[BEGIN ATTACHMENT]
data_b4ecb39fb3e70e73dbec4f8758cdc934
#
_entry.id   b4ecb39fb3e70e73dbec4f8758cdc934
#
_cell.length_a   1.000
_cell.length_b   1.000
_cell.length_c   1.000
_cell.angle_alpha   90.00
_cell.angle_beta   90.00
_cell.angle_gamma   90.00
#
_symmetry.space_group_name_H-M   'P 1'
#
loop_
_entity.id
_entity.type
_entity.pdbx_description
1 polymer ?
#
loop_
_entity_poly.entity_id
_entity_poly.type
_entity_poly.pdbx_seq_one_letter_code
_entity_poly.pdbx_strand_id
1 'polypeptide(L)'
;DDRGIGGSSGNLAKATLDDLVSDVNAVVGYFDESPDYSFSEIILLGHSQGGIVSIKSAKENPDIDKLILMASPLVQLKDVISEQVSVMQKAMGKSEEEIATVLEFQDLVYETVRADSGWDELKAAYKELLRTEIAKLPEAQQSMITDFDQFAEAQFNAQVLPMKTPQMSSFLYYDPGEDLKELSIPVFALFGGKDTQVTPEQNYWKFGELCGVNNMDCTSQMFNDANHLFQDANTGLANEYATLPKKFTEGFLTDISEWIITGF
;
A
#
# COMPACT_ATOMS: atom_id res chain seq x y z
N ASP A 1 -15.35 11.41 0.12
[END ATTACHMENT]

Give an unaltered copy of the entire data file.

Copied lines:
data_b4ecb39fb3e70e73dbec4f8758cdc934
#
_entry.id   b4ecb39fb3e70e73dbec4f8758cdc934
#
_cell.length_a   1.000
_cell.length_b   1.000
_cell.length_c   1.000
_cell.angle_alpha   90.00
_cell.angle_beta   90.00
_cell.angle_gamma   90.00
#
_symmetry.space_group_name_H-M   'P 1'
#
loop_
_entity.id
_entity.type
_entity.pdbx_description
1 polymer ?
#
loop_
_entity_poly.entity_id
_entity_poly.type
_entity_poly.pdbx_seq_one_letter_code
_entity_poly.pdbx_strand_id
1 'polypeptide(L)'
;DDRGIGGSSGNLAKATLDDLVSDVNAVVGYFDESPDYSFSEIILLGHSQGGIVSIKSAKENPDIDKLILMASPLVQLKDVISEQVSVMQKAMGKSEEEIATVLEFQDLVYETVRADSGWDELKAAYKELLRTEIAKLPEAQQSMITDFDQFAEAQFNAQVLPMKTPQMSSFLYYDPGEDLKELSIPVFALFGGKDTQVTPEQNYWKFGELCGVNNMDCTSQMFNDANHLFQDANTGLANEYATLPKKFTEGFLTDISEWIITGF
;
A
#
# COMPACT_ATOMS: atom_id res chain seq x y z
N ASP A 1 -15.35 11.41 0.12